noun, plural o·a·ses [oh-ey-seez] /oʊˈeɪ siz/.
Origin of oasis
Examples from the Web for oasis
The pop-punk of Green Day, the Britpop of Oasis, the alternative arena rock of Weezer.Remembering Weezer’s ‘The Blue Album,’ A Garage Rock Classic, on Its 20th Anniversary|Andrew Romano|May 10, 2014|DAILY BEAST
Voting was disrupted also at oasis towns in southeastern Libya, including Jalo and Ojla.Polls Close in First Libyan Election in More Than 40 Years|Jamie Dettmer|July 7, 2012|DAILY BEAST
They were lonely servants providing an oasis in a long, desert path.
This person also cast doubt on whether the grapevines at Oasis would have survived a long period of neglect.Tareq Salahi’s $50M Suit Against Michaele, Schon, Journey Thrown Out|Diane Dimond|April 11, 2012|DAILY BEAST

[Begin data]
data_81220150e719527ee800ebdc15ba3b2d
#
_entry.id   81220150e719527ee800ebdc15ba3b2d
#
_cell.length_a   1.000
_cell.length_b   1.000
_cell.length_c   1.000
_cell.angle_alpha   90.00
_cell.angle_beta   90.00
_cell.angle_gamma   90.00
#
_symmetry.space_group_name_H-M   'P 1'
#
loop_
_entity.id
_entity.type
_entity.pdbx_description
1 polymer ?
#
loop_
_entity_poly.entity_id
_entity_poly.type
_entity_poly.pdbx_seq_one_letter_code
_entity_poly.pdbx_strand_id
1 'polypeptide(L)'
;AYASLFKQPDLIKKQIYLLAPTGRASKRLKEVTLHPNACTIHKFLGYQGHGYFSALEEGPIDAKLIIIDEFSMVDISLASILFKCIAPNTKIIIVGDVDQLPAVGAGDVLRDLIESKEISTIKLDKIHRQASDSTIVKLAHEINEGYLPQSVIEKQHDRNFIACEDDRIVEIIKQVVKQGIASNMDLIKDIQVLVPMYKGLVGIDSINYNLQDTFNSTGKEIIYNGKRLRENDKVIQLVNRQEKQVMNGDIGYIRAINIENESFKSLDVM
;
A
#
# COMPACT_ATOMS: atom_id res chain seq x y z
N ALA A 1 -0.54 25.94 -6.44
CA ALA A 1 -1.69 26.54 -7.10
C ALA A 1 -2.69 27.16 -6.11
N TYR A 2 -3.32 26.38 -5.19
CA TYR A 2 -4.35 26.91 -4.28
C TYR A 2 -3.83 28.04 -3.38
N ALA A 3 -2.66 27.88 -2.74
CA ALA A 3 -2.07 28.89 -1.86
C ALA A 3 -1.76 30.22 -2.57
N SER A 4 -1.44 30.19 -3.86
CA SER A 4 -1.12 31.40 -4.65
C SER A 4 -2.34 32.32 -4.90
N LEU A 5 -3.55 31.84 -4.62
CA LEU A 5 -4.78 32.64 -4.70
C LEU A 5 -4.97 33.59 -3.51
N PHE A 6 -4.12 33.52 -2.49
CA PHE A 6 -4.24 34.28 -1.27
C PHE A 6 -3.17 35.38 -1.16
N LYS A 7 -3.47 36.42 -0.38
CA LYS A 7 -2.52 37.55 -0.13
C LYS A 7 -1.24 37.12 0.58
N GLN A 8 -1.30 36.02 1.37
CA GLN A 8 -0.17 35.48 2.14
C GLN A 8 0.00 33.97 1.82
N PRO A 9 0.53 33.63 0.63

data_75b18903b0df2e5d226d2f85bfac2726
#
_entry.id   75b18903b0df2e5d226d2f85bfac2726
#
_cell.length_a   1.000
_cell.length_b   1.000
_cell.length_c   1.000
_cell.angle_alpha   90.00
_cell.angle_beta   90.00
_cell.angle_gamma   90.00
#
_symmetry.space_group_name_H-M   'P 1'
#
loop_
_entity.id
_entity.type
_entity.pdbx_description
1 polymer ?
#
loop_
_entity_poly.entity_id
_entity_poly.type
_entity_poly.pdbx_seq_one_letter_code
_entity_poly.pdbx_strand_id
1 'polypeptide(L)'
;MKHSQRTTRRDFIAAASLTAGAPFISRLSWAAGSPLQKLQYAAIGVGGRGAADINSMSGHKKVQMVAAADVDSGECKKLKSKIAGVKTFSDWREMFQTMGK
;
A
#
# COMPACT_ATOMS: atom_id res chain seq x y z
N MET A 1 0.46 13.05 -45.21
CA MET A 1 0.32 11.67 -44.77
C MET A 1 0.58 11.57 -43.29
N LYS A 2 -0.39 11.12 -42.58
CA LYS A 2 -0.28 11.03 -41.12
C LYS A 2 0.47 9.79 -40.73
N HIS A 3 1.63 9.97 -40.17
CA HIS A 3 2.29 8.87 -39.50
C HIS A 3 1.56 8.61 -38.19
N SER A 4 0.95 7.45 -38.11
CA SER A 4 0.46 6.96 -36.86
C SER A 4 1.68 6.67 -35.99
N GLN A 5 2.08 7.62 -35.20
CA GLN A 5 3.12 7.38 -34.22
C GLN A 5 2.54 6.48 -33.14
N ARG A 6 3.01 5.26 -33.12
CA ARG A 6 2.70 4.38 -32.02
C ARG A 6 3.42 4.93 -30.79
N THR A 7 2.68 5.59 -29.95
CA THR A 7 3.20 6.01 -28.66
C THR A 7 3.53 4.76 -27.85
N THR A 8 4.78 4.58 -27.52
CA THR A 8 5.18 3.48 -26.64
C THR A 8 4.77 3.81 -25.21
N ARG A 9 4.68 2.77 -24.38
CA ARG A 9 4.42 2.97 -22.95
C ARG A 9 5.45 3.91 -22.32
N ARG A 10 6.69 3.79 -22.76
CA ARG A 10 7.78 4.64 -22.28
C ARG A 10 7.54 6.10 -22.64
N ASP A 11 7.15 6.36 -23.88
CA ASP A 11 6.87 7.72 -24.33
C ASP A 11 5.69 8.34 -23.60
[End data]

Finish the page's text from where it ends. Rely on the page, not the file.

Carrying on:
Book Passage, in the Ferry Terminal as well as its original store up in Corte Madera, is also an oasis.
They were now staying in the same hotel in this oasis in the desert of Sahara.The World's Greatest Books, Volume V.|Arthur Mee and J.A. Hammerton, Eds.
Up to that moment the idea of remaining in the oasis had never entered my mind.The Desert Home|Mayne Reid
You wouldn't turn us down on fifteen minutes this far from an oasis, would you, Bucks?Held for Orders|Frank H. Spearman
A nights dry camp, and early morning would see them in the oasis green at journeys end.Dust of the Desert|Robert Welles Ritchie
The sunshine which withered the surrounding country was not the gentle power under which had sprung up this oasis in the desert.Mary and I|Stephen Return Riggs
British Dictionary definitions for oasis (1 of 2)
noun plural -ses (-siːz)
Word Origin for oasis
British Dictionary definitions for oasis (2 of 2)
Word Origin and History for oasis
1610s, from French oasis (18c.) and directly from Late Latin oasis, from Greek oasis, probably from Hamitic (cf. Coptic wahe, ouahe "oasis," properly "dwelling place," from ouih "dwell"). The same Egyptian source produced Arabic wahah.